“I’m mixing on a Solid State Logic L500 Plus console,” says FOH engineer Kyle Bulman. “It has a great sound, workflow and there’s a bit of that classic SSL character in the preamp. But the converters and mix engine really stand in a league of their own. The front end is so good that it does remind me of a top-shelf analog desk. The character of each microphone and DI is on full display in a way that makes you rethink your normal choices. On the digital side, I never find myself wrestling with the channel EQ, compressors or internal headroom. The Stem architecture that is unique to the SSL lets you organize and route things without restriction.
“With this show, I ended up using both the onboard effects and plug-ins,” he continues. “The Dynamic EQ on the SSL is the best I’ve used. I have that on vocal mics and trumpet to help shape the more dynamic moments. I also use the onboard Variable Harmonic Distortion to give some grit and definition to the Moog Voyager, while the Sonic Enhancer and Chorus effects live on the Nord.
“For external plug-ins, there’s an SPL Transient Designer and Waves H-Comp on kick and snare for transient shaping and parallel compression. I use a Brainworks Saturator on the tom bus to help keep the toms from getting lost when everybody ramps up for a big moment. I also use a couple of Waves PSE instances to help manage bleed on the background vocal mics. There’s a Crane Song STC-8 compressor that’s just on lead vocal and a Rupert Neve Master Buss Processor that handles the compression for everything else. I use a Bricasti M7 for instrument reverb, a Lexicon 960 for vocal reverb, and the Lake LM44 is inserted on the vocal stems that feed FOH and front fills.”
Mix caught singer, songwriter, record producer and three-time Grammy Award winner Chance the Rapper in late April, at the beginning of his Be Encouraged tour, at the Golden 1 Center in Sacramento, Calif.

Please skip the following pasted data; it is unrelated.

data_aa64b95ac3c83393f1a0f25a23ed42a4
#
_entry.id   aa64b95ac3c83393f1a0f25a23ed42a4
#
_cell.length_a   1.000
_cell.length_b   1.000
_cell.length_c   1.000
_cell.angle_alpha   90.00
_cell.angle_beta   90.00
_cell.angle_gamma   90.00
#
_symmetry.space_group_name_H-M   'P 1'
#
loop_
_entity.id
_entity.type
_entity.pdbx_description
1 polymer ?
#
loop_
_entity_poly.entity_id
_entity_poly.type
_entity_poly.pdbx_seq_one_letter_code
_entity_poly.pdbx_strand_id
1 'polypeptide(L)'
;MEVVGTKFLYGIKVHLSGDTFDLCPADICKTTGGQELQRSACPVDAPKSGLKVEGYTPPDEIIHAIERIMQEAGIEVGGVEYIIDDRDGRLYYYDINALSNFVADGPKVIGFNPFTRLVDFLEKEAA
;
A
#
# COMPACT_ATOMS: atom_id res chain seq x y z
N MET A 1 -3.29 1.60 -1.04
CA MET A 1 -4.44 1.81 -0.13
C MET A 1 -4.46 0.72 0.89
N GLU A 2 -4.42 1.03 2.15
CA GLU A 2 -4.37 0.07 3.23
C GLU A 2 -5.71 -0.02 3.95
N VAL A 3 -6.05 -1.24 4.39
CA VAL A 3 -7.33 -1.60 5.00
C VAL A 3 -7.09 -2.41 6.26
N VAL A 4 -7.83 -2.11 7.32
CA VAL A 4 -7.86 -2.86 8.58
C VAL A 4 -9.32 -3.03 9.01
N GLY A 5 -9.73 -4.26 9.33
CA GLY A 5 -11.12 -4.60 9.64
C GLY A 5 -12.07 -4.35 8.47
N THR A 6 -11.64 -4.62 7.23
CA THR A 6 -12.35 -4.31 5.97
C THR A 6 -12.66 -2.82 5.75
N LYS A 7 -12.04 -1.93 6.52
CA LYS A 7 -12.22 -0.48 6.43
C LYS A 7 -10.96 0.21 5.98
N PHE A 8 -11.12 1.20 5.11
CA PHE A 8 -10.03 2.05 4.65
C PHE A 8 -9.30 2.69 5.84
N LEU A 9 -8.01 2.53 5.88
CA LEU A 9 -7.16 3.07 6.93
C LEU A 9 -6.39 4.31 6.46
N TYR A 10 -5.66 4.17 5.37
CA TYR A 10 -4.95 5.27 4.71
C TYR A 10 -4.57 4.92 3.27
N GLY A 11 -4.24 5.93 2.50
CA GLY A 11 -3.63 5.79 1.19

“I also mix on the SSL L500 Plus,” says monitor engineer Rob Ziemba. “I love being able to drag faders around and change my layout in real time, without audio interruption. I’m using the stems feature to feed all my talkback/shout mics into, which I matrix out with my cue, so I can always hear everyone, no matter what or who I have cued up.
“For plug-ins, I use the L500’s internal SSL bus compressor gently on each ear mix, which is great,” he adds. “I’m also using the internal Dan Dugan Automixer for all the talkbacks and shout mics. It’s been keeping things nice and clean.”
“Our vocal mic for Chance is the new Shure KSM8 capsule on Shure Axient sticks,” Ziemba says. “I haven’t had much on-the-job experience with the KSM8 capsule before this tour, but we’ve been really liking it. It sounded like someone took a blanket off the mic when we A/B’d it with some other popular capsules.”
“The tour does not have a lot of RF channels,” says RF tech Eric Marchand of Solotech. “We carry six channels of Shure Axient for Chance and the BGVs. The whole band and techs are using 14 channels of Shure PSM1000 for IEM. The complexity of the gig was mostly to find a way to bring the RF noise as low as possible for the receive antennas due to the LED wall creating destructive interferences. I was able to accomplish that by using the proper antennas for the RF mics and by keeping a great signal-to-noise ratio for the IEM using the proper cables.”
“Solotech is the sound company for the tour and it’s an all L’Acoustic system,” says system tech and audio crew chief Louis-Philippe Maziade, of Solotech. “Per side, the main P.A. is 14x K1 and 4x K2; flown sub is 12x KS28; side P.A. 18x K2; floor subs are 12x KS28; and fills are four Kara with two Arcs Focus. We use 4x X15Hiq for wedges and 4x Arcs as side fills. To maintain the same sound quality every show we use a Galileo 616AES and Galileo 616 to feed the rocket audio network, then going to the LA12X to be controlled by the LANetwork Manager. We have one computer with Smaart8 to view the frequency content of signals or measure the response of our electrical and electro-acoustic systems.”
While FOH mixer Bulmann determines mic choices and placement on drums, drum tech Kenny Stahl handles it day-to-day: Beta 91A and D6 for kick; Beta 57 and 181 on snare 1; MD-441 on snare 2; Beta 98Amp on snare 3; Beta 181 on hi-hat; Beta 98Amps on toms 1-4; a D6 on tom 5 and gong drum. Underheads are SE Electronic 4400a, three of which live in Kaotica Eyeball acoustic baffles with a figure-8 pattern.
“That allows me to minimize the bleed from the snare drums as they sit nicely in the null of each mic,” Bulmann explains. “The Eyeballs kill high-frequency reflections off the drum riser that would otherwise spill into the back side of the figure-8 pattern, and you end up with a very clean look at the cymbals, especially after some compression.”